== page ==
Is the Green New Deal a good idea?
It has 91 Democratic co-sponsors in the House, 12 Democratic co-sponsors in the Senate, and nearly every Democrat running for president has endorsed the plan. But when the so-called Green New Deal came up for a vote on the Senate floor last month, it didn’t receive a single “yes” vote.
The Green New Deal is unaffordable, unattainable and unrealistic. This might help explain why most Democrats voted “present” rather than support this plan to combat climate change. I joined 56 other senators in voting no because it would harm Hoosiers without sustainably advancing national environmental, health care and economic objectives.
This unaffordable plan would bankrupt our country. The price tag for this deal could be as high as $93 trillion—that as much as $65,000 per household, per year.
It’s also unattainable. Over 10 years, the Green New Deal aims to rebuild or retrofit every structure in America. It would eliminate air travel, remove every gas-powered car from the roads, and cut out affordable energy produced in Indiana like clean coal and natural gas.
On the Senate floor March 13, I spoke against this “deal.”
“Imagine the crushing cost to Hoosiers farmers of changing out all farm equipment for electric vehicles. Or the cost of upgrading every single building on every farm in Indiana. This is on top of the sharp climb energy prices would take under the Green New Deal.”
This is not a serious proposal. A serious plan would include continued use of energy sources like clean coal, natural gas and nuclear. We can’t afford to eliminate these critical sources from our energy infrastructure.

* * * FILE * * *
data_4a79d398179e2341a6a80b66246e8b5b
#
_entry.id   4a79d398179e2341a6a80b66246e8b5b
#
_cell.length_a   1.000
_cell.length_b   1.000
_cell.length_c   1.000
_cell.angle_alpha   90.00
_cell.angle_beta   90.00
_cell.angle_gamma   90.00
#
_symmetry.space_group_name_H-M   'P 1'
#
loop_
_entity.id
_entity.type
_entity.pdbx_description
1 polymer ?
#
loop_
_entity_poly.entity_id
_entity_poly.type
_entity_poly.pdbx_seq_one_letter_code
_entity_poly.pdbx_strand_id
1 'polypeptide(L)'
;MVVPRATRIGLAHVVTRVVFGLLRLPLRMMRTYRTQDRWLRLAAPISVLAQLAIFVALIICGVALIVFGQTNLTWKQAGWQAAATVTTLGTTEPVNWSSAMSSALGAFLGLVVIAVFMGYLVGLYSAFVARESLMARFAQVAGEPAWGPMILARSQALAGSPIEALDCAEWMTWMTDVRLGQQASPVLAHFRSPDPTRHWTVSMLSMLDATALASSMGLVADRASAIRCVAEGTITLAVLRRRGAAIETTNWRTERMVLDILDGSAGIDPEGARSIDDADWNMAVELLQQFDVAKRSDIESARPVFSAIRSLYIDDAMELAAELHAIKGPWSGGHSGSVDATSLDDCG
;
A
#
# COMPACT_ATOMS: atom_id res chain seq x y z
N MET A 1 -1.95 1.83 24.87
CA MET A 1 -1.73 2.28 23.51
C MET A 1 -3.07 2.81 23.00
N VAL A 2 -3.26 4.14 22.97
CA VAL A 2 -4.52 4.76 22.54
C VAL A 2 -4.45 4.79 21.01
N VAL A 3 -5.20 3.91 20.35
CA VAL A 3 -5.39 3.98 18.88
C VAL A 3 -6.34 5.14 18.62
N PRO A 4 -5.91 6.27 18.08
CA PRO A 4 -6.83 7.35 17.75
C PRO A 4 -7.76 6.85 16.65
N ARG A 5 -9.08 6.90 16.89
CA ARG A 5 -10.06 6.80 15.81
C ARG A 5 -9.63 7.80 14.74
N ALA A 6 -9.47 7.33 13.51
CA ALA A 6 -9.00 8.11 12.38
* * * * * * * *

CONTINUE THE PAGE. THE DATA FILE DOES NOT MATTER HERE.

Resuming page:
In Indiana, more than 90% of our electricity is generated by coal and natural gas. Renewables such as wind and solar account for just 6%. Though these sectors continue to grow, they cannot reliably and affordably produce the electricity Indiana needs. Instead of turning a blind eye to the energy sources that power Indiana, let’s continue to offer research and development incentives in these sectors.
Finally, the Green New Deal is a back door to the unabashedly socialist policies being pushed by the far left. Included in this proposal are liberal priorities like Medicare for All, which might as well be called Medicare for None, and guaranteed income for people unwilling to work.
As someone who has tried to develop serious common-sense solutions to many of these real challenges, I would like to see my Democratic colleagues do the same.
On the environment, we should be promoting policy with incentives for carbon-capture research, nuclear energy development and energy-efficiency improvement. Bipartisan legislation like the USE It Act, would promote carbon-capture research and development. This is an area of common ground for Republicans and Democrats. We agree on the need to promote market-based carbon-capture systems that ensure America can continue to cleanly and affordably produce energy.
I’ve heard from a number of Hoosiers who are deeply concerned about the harmful Green New Deal. That’s why we took a stand against this dangerous proposal in the Senate.
Hoosiers know a bad deal when they see one, and the so-called Green New Deal must never become law.•
Young was a member of the U.S. House before being elected to the U.S. Senate in 2016. Send comments to email@example.com.
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